Pricing trend for cancer drugs just isn’t sustainable
Regarding the article “Will the cost of cancer drugs break the economy?” (ModernHealthcare.com, March 14), this is not a new question, since in the early 2000s the New England Journal of Medicine published an article showing the very minimal improvement in longevity vs. the excessive pricing of new cancer drugs.
Currently, patients and their insurance companies lose because there’s no free market to check and balance pricing vs. value. It’s all about “Big Pharma” pushing profiteering without boundaries. As well, to what extent are a select group of community oncologists oblivious to this point, given the higher profit they derive from the costlier drugs?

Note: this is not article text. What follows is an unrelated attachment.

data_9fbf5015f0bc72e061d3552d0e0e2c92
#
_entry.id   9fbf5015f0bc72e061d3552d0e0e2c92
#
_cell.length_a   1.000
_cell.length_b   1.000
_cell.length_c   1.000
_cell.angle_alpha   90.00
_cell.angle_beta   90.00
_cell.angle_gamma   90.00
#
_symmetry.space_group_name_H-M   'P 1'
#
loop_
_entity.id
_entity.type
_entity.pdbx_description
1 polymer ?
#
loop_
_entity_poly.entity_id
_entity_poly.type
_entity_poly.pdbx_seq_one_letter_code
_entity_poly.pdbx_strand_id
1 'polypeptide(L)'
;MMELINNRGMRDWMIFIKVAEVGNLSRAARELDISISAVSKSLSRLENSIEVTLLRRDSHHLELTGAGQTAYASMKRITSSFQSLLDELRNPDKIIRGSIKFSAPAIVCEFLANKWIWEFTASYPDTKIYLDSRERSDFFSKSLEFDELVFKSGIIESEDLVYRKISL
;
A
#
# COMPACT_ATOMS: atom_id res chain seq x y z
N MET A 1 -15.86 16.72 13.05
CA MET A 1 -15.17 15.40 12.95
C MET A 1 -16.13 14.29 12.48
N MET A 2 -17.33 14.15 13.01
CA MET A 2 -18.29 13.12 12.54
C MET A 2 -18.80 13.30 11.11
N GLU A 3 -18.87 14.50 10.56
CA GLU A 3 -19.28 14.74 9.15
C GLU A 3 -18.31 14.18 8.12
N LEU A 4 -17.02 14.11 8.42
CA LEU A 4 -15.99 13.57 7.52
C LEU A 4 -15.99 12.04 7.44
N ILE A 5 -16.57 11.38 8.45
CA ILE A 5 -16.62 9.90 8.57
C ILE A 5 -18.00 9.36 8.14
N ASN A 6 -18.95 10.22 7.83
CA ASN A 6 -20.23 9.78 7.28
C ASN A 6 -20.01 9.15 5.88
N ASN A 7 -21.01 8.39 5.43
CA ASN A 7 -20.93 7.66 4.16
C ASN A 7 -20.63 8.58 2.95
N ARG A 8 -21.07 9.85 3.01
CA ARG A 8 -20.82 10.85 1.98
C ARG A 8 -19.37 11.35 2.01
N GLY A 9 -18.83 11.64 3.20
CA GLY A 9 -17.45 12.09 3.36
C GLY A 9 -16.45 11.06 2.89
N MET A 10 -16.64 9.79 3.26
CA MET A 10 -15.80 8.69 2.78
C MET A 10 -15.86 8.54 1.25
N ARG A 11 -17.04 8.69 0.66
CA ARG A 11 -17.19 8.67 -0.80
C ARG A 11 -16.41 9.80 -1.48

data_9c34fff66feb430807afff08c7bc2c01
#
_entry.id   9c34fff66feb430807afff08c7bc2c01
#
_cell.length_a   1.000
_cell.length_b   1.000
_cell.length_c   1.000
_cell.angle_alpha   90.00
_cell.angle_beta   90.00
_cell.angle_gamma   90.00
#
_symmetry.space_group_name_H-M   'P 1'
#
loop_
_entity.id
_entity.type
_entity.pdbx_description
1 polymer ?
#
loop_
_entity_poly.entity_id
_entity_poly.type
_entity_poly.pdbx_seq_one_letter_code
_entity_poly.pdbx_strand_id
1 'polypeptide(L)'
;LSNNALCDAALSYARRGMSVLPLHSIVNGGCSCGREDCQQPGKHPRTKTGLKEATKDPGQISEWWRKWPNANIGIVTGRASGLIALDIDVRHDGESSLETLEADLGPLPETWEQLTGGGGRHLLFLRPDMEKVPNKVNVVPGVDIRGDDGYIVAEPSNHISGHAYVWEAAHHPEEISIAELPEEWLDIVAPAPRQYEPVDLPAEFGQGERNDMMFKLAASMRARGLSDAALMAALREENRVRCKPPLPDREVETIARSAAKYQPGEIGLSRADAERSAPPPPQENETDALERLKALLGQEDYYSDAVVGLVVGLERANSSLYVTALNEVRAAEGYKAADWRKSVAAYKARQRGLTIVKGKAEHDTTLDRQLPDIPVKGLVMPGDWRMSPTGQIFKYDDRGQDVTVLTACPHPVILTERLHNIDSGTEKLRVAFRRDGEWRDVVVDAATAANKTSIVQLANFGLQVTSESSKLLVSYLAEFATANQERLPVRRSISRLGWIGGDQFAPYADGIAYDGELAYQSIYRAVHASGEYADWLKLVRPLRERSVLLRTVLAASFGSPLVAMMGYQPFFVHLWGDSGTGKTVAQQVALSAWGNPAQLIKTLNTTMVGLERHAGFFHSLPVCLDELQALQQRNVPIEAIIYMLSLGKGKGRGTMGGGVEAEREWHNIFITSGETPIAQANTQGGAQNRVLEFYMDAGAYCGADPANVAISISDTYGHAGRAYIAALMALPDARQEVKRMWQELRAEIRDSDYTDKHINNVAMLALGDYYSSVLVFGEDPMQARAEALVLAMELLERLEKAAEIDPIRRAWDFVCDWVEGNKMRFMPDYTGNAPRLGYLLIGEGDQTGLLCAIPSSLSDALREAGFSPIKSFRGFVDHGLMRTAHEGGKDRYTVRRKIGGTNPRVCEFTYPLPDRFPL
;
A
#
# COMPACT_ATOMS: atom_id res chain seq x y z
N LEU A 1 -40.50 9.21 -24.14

Given the cohort of aging baby boomers, watch how the excessive pricing of cancer drugs eventually leads to a form of single-payer, given how nobody will be able to afford their Medicare Part D and everybody demands the latest miracle drug without consciously thinking about the cost and its efficacy. Ironically, although Big Pharma’s marketing prowess has encouraged such patient demands, it will eventually be pharma’s downfall, as more patients won’t be able to afford these drugs. M.E. Singer